University Times

DACA and Deferred Action

Federal Court threatens to strike government memo rescinding DACA after federal court ruling.

A+number+of+DACA+recipients+and+activists+protesting+in+San+Francisco+to+defend+dreamers.
A number of DACA recipients and activists protesting in San Francisco to defend dreamers.

A number of DACA recipients and activists protesting in San Francisco to defend dreamers.

Pax Ahimsa Gethen

Pax Ahimsa Gethen

A number of DACA recipients and activists protesting in San Francisco to defend dreamers.

Anthony Karambelas, Staff Reporter

Hang on for a minute...we're trying to find some more stories you might like.


Email This Story






Once again, the lives of over half a million U.S. residents are up in the air. With a new court ruling that has challenged the government’s DACA rescission, the program may not only be back in the running, but also opened up to first-time applicants and required to process applications for advanced parole. However, on the other hand, DACA could remain in its current state; the decision rests in the hands of the court.

On April 24, Senior District Judge John D. Bates, appointed by President George W. Bush, mandated that the Trump administration’s decision to begin phasing out the program “was arbitrary and capricious because the Department failed adequately to explain its conclusion that the program was unlawful.”

“Neither the meager legal reasoning nor the assessment of litigation risk provided by DHS to support its rescission decision is sufficient to sustain termination of the DACA program,” wrote Bates.

Bates’ ruling is different from previous decisions in the past few months from California and New York, requiring the government to continue issuing work permits for residents currently enrolled with DACA.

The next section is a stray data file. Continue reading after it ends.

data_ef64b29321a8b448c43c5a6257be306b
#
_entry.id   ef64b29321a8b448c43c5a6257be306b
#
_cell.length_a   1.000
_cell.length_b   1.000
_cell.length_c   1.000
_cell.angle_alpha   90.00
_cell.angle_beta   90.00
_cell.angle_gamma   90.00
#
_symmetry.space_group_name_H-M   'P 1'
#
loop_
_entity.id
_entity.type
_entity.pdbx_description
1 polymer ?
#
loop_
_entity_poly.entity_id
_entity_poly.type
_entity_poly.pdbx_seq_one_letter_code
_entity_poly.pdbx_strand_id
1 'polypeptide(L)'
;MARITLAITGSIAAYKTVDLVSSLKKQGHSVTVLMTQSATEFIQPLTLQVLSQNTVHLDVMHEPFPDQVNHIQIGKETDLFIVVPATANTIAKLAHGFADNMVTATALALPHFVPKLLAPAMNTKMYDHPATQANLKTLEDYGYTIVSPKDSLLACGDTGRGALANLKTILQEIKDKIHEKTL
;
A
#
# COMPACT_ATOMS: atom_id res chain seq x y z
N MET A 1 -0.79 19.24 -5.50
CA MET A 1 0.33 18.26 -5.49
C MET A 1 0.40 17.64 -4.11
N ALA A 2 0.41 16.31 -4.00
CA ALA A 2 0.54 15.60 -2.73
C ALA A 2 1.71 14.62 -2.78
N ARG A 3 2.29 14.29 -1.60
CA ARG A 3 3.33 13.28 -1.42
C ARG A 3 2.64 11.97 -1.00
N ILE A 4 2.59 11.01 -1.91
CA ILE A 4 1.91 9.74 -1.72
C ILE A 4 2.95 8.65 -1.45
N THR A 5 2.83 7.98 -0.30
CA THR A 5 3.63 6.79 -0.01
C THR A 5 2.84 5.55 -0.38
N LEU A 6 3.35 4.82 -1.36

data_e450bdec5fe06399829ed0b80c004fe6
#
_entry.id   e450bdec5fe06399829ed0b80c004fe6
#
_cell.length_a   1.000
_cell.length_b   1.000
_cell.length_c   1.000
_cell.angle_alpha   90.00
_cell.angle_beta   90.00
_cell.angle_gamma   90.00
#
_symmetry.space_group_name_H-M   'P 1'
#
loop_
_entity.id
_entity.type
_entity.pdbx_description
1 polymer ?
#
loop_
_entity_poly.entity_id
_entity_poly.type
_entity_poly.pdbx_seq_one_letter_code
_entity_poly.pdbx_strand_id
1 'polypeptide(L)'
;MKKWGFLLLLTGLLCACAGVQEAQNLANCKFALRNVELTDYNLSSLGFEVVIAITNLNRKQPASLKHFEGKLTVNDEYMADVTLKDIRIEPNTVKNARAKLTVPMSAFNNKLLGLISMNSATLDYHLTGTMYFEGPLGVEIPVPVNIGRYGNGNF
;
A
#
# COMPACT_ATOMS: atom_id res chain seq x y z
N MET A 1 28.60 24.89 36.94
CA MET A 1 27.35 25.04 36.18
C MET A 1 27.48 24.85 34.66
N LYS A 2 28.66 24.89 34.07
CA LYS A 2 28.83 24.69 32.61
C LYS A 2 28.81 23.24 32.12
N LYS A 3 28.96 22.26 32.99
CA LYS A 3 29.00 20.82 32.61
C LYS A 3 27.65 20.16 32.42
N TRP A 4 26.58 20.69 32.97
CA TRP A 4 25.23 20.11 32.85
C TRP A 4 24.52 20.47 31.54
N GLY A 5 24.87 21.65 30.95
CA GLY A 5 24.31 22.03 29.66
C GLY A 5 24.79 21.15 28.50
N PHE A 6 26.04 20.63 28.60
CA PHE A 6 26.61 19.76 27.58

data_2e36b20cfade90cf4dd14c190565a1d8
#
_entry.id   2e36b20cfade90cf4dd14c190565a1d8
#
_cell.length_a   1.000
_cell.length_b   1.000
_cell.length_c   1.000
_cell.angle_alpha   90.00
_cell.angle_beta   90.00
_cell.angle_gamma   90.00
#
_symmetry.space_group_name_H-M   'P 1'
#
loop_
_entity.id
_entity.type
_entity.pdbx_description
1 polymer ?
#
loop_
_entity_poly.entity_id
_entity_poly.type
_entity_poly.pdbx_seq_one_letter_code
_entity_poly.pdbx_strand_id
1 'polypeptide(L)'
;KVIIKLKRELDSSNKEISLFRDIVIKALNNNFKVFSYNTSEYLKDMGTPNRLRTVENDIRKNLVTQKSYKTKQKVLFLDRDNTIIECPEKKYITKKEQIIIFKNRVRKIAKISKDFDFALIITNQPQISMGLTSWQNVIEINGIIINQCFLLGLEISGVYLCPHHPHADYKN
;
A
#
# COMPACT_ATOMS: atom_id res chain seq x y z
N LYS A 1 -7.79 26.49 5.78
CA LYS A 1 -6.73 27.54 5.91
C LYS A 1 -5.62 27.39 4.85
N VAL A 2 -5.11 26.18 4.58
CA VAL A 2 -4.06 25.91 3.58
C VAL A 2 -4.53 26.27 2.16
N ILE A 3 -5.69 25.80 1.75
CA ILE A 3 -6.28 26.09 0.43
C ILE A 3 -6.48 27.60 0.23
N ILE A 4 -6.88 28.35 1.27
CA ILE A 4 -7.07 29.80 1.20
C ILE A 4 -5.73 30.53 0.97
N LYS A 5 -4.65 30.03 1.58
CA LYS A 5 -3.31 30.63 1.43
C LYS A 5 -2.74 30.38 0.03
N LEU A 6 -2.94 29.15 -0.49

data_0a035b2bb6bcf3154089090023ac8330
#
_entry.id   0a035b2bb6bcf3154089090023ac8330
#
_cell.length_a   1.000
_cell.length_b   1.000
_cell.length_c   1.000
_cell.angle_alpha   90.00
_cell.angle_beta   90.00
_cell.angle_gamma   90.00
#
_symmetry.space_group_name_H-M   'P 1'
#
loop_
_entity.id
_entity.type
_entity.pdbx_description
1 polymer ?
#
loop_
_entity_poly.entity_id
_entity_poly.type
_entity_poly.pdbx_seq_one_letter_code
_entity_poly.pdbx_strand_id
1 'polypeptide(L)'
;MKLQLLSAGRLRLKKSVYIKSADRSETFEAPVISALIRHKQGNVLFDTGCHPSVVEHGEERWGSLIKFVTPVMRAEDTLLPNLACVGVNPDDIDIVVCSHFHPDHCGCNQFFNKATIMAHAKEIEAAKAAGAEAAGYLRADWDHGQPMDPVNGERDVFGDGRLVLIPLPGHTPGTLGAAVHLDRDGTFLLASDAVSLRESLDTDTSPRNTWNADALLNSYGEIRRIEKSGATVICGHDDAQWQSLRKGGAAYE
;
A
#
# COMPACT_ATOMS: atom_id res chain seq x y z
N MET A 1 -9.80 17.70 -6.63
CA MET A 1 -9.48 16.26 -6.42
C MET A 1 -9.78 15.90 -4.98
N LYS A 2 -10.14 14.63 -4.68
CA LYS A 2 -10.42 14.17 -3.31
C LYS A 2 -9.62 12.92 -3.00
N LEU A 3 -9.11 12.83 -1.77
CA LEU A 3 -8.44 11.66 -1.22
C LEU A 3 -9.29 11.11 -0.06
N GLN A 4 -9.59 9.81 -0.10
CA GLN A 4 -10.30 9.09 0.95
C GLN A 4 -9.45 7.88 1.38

“The Department’s failure to give an adequate explanation of its legal judgment was particularly egregious here in light of the reliance interests involved,” wrote Bates.

If effective, Trump may be forced to rescind his government memo that initialized the process to phase out DACA. In other words, undocumented immigrants may have a second chance.

Bates will allow the Department of Homeland Security ninety days to support their case. If they manage to reissue a memorandum palatable to the court, then DACA’s could fall short of reinstatement.

Bates wrote, “On the one hand, it is certainly possible that the Department could articulate a valid reason for DACA’s rescission. For example, it could offer a coherent legal argument that DACA conflicts with the INA or violates the President’s duty to ‘take care that the laws be faithfully executed,’ or it could explain why, as a matter of policy, DACA-eligible individuals should no longer be low-priority targets for removal.”

The ruling developed out of a case brought up by the National Association for the Advancement of Colored People (NAACP), Microsoft, and senior student Maria Perales Sanchez at Princeton University.

Although uncertain whether the ruling will have any effect, the plaintiffs are pleased to note that the courts agree DACA’s termination was unfounded and untenable. 

“The better opinion would have been to immediately restore all of the original DACA, as the current decision prolongs the uncertainty that has terrorized undocumented youth once again,” said Sanchez. “At the same time, I’m faithful that DACA’s constitutionality will be upheld, and I hope that soon DACA is available to new applicants.”